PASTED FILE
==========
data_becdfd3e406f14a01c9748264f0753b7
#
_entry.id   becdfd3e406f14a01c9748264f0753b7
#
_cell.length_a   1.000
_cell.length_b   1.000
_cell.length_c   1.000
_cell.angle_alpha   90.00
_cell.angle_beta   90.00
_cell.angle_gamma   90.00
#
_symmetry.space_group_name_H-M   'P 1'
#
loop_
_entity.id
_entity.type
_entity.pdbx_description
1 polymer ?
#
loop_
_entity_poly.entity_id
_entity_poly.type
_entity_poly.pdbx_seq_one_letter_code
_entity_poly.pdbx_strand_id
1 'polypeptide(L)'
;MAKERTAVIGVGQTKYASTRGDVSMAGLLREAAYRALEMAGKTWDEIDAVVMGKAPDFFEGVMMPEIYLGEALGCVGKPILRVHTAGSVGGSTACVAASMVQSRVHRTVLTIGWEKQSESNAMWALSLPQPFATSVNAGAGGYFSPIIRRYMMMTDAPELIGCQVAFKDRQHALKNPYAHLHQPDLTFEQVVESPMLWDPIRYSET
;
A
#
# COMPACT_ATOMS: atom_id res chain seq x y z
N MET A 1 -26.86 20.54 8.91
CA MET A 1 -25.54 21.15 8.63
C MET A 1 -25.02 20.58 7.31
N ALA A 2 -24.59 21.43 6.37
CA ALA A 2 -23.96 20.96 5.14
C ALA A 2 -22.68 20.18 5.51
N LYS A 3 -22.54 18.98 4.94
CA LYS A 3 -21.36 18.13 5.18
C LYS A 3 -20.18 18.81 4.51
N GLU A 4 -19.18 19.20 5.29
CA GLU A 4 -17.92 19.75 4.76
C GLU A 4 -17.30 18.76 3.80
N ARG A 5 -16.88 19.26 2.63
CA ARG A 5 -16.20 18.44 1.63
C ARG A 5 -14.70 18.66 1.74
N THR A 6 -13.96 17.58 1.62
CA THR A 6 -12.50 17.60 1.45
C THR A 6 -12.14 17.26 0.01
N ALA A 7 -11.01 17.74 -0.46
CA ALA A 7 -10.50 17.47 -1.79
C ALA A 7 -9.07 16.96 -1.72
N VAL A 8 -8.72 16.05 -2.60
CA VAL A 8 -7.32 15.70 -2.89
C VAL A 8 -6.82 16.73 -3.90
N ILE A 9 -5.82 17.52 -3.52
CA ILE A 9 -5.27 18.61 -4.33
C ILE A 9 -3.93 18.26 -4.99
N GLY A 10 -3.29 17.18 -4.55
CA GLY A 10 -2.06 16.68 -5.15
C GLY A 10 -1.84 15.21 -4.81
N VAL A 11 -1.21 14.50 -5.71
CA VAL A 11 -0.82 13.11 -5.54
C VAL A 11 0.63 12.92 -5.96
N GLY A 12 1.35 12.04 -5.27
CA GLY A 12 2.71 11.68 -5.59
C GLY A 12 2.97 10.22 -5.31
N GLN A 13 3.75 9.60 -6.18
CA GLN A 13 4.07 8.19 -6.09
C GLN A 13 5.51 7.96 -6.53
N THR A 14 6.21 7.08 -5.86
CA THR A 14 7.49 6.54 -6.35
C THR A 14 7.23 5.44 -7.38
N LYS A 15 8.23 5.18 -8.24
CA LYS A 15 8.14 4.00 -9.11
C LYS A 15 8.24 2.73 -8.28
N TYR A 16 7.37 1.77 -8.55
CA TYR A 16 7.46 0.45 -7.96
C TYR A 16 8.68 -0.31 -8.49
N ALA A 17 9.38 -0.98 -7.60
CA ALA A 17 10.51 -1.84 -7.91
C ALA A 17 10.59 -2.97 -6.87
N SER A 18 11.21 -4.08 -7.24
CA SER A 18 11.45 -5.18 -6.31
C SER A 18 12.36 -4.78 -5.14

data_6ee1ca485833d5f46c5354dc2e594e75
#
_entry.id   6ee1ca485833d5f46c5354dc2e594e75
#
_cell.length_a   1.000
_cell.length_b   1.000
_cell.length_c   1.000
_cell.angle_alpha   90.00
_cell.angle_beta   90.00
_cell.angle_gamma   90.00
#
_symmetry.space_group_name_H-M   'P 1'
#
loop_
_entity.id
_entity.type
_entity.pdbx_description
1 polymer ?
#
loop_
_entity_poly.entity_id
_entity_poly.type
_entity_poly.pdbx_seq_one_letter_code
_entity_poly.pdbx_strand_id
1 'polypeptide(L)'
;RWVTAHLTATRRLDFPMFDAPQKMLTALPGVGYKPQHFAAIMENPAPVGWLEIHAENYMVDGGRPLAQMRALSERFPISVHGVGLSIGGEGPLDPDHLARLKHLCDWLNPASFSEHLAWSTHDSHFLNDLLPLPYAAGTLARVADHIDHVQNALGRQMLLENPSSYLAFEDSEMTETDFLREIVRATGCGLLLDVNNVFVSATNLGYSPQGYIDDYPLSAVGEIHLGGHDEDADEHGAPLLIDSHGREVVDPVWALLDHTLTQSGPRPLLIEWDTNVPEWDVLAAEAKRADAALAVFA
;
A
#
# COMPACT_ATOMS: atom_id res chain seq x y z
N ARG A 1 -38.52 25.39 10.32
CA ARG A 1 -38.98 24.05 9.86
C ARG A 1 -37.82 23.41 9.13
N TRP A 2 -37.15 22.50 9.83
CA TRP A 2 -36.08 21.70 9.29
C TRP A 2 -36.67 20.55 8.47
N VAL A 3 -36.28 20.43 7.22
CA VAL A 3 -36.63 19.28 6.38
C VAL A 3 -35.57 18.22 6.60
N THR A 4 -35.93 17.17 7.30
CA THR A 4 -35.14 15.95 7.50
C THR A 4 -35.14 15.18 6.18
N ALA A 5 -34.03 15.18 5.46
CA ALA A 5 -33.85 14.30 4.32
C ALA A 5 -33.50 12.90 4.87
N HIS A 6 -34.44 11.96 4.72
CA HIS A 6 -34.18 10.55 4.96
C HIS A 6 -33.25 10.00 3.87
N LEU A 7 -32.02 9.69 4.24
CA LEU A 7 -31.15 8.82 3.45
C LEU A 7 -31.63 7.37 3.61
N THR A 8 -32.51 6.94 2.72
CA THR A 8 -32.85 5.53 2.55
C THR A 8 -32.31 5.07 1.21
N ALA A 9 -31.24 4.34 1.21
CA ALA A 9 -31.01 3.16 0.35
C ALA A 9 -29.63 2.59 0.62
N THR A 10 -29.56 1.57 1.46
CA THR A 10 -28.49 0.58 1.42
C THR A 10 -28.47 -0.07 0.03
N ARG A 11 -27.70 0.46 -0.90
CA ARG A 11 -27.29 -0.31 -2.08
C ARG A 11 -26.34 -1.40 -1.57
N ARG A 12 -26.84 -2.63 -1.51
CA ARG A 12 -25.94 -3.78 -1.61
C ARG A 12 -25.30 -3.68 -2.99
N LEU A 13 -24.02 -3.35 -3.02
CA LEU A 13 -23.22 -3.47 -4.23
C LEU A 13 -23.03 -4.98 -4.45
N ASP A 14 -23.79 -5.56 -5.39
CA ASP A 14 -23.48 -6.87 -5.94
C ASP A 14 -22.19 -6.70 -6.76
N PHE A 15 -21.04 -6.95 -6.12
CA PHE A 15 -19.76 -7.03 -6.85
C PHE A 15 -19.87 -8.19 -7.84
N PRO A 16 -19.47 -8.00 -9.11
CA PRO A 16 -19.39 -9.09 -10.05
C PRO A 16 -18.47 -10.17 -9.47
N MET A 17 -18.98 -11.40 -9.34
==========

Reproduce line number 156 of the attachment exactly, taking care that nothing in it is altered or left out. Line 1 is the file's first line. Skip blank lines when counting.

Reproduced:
C ASP A 14 -22.19 -6.70 -6.76